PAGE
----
SkyBell Technologies, Inc. today announced SkyBell Version 2.0, an upgrade to their Wi-Fi video doorbell, which enables users to answer the front door from their mobile device. SkyBell Version 2.0 isn’t just a software update its an all new device that launched with improved Wi-Fi performance, upgraded wide-angle camera and enhanced motion sensor.
Smartwatches. Galaxy Gear. iWatch.
Name it, and it’s all over the headlines these days. In the tech world, the hype is on these wearable tech timepieces that function more than just telling the time. Think of having a condensed smartphone right on your wrist, having additional functions such as being able to provide weather information, messaging notifications, and other key functionalities that are unique to each brands.
In just one day the Skully AR-1 was able to nab funding of over $900,000 and counting on Indiegogo and they still have a month left! Absolutely crushing their goal of $250,000. For those who may not be familiar with the Skully AR-1, its a motorcycle helmet with heads up display, review camera and GPS navigation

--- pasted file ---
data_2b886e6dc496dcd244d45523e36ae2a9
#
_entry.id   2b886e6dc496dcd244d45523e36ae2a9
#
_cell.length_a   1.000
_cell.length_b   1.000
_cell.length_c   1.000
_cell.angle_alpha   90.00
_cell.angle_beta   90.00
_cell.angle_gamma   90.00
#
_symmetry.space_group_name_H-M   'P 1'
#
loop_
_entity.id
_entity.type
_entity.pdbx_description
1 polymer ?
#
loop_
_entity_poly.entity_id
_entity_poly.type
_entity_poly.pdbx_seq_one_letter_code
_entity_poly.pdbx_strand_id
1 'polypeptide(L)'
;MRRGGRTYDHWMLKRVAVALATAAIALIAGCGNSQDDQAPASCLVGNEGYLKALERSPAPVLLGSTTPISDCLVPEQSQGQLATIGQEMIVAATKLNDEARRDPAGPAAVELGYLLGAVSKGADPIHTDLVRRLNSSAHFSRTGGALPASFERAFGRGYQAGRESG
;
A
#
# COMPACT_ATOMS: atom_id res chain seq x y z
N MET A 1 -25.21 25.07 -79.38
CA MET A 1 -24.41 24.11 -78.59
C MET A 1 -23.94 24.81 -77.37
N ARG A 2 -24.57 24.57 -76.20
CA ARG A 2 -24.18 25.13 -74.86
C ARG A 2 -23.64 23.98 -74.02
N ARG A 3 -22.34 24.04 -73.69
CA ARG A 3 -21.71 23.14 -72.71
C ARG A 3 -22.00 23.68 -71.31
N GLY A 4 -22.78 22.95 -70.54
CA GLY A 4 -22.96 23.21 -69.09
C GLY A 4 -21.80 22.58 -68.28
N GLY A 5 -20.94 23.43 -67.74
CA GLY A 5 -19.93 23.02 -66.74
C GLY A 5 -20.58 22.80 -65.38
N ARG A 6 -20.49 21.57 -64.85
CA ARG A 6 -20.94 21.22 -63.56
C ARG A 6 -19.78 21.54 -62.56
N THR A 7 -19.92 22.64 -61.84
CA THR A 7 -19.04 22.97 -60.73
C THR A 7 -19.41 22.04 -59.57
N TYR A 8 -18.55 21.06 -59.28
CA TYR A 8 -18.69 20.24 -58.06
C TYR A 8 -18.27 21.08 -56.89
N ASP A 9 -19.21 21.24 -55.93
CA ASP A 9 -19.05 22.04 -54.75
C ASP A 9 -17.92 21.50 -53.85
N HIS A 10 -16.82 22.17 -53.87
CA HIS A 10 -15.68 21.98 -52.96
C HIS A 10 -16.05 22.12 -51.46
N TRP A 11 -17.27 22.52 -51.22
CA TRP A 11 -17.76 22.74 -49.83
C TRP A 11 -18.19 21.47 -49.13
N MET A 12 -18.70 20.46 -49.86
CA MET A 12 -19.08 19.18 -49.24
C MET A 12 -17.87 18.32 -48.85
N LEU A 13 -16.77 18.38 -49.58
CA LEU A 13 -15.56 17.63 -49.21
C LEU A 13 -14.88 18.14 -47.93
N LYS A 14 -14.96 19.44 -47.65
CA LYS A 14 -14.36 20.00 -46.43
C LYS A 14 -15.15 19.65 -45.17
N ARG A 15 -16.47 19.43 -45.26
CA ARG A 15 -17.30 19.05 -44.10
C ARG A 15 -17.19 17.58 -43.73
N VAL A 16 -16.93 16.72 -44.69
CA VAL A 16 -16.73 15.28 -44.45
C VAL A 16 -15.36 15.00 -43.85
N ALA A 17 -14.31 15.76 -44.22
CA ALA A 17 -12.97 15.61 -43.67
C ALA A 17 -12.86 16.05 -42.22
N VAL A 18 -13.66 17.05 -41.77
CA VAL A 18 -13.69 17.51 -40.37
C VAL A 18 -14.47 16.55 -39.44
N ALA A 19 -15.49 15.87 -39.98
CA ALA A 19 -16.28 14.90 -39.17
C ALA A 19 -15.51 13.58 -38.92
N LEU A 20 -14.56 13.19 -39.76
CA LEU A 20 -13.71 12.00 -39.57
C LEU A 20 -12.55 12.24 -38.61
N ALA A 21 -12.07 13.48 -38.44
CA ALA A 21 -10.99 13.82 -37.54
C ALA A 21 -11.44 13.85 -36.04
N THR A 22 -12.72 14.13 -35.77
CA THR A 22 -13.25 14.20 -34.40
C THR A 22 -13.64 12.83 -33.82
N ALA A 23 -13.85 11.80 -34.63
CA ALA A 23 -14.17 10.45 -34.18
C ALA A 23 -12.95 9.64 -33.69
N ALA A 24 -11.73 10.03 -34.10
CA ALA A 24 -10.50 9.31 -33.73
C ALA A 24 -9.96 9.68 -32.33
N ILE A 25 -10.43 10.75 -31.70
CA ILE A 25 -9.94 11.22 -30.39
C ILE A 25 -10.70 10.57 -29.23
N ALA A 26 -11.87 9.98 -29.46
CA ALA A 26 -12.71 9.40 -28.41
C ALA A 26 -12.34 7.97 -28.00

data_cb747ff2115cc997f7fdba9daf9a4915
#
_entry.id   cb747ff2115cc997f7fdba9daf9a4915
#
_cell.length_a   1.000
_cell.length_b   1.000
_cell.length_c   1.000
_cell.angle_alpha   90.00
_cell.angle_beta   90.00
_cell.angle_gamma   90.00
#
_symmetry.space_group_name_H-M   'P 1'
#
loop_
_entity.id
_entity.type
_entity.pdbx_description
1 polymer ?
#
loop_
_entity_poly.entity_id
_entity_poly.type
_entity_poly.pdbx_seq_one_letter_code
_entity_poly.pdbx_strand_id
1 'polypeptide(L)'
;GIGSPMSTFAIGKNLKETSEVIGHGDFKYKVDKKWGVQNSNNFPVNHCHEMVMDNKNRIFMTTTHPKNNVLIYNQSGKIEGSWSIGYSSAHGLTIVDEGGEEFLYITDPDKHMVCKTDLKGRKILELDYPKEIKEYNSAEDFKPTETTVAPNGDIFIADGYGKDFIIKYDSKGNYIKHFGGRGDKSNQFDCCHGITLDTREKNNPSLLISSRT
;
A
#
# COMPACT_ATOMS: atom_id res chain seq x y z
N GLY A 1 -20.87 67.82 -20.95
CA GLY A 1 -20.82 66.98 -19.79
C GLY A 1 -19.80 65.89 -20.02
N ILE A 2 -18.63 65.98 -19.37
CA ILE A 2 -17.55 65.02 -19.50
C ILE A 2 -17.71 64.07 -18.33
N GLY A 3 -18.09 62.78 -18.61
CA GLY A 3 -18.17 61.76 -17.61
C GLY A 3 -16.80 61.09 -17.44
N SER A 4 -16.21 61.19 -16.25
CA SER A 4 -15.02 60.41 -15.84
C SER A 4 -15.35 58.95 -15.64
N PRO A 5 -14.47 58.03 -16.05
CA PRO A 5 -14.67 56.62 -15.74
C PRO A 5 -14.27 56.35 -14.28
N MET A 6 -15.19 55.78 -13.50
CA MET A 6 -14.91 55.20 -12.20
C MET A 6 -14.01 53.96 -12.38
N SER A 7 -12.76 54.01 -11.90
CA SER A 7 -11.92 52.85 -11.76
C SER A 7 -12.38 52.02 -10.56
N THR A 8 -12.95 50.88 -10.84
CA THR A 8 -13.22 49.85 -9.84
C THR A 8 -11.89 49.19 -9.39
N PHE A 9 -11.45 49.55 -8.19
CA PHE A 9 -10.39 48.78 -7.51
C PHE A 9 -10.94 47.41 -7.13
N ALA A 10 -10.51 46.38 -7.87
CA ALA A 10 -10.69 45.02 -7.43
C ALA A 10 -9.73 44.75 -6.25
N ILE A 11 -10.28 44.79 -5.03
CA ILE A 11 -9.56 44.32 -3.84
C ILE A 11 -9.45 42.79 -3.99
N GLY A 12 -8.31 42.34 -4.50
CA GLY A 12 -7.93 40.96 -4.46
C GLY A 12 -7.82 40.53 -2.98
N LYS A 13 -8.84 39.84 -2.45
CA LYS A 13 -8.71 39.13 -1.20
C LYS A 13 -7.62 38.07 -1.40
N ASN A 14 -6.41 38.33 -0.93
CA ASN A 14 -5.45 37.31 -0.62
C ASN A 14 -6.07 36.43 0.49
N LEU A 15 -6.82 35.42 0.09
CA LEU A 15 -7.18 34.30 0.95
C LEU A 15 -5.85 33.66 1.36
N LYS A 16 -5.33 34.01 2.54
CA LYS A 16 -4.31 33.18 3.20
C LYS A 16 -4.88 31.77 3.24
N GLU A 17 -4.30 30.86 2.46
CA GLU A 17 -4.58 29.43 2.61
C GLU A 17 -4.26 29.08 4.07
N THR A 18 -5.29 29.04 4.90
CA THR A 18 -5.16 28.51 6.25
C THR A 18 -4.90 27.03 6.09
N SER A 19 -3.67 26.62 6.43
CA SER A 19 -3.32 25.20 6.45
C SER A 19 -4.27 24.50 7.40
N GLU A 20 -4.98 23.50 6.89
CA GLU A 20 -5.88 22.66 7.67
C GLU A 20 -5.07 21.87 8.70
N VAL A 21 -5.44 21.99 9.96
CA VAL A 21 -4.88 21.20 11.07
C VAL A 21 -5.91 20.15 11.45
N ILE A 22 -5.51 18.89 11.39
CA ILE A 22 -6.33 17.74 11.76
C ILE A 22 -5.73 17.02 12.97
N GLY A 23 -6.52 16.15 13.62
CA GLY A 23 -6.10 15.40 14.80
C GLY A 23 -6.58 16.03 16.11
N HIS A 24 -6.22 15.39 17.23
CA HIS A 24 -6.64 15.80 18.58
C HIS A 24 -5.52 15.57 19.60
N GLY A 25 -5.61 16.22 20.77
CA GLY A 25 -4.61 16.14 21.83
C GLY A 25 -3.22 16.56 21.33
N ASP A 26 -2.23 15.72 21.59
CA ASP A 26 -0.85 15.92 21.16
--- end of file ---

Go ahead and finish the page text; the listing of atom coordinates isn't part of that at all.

Today, we’re featuring The SunJack. Homegrown in our backyard by Southern California based Go Green Solar, SunJack promises to deliver personal solar energy to consumers in a portable package. Recently, they launched a Kickstarter video to fund their first production run of the powerful notebook sized solar charger.
You hear the words connected car and your imagination runs wild. Unmanned vehicles, flying transporters, hyperloop capsules, and automated cars, delivered at the touch of a button. It’s the future. It’s what the Jetsons promised us. But let’s be real we’re a long ways away. Luckily though, we are taking notable steps forward.
Coin, a Y Combinator and K9 Ventures backed startup is promising to end the woes we have with payment cards with its new all-in-one card.
Coin Card is approximately the size of a single credit card but can store all your swipeable cards and be used to pay everywhere cards are accepted, all in real time.
There’s a famous scene in Pirates of Silicon Valley (a movie that chronicled the origins of Microsoft and Apple) in which Bill Gates is meeting with IBM executives. The IBM executives agree to license software from Microsoft because “there’s no money in software anyways.”
The IBM executives weren’t stupid. They failed to recognize an inflection point in technological history in which profits would shift from hardware to software.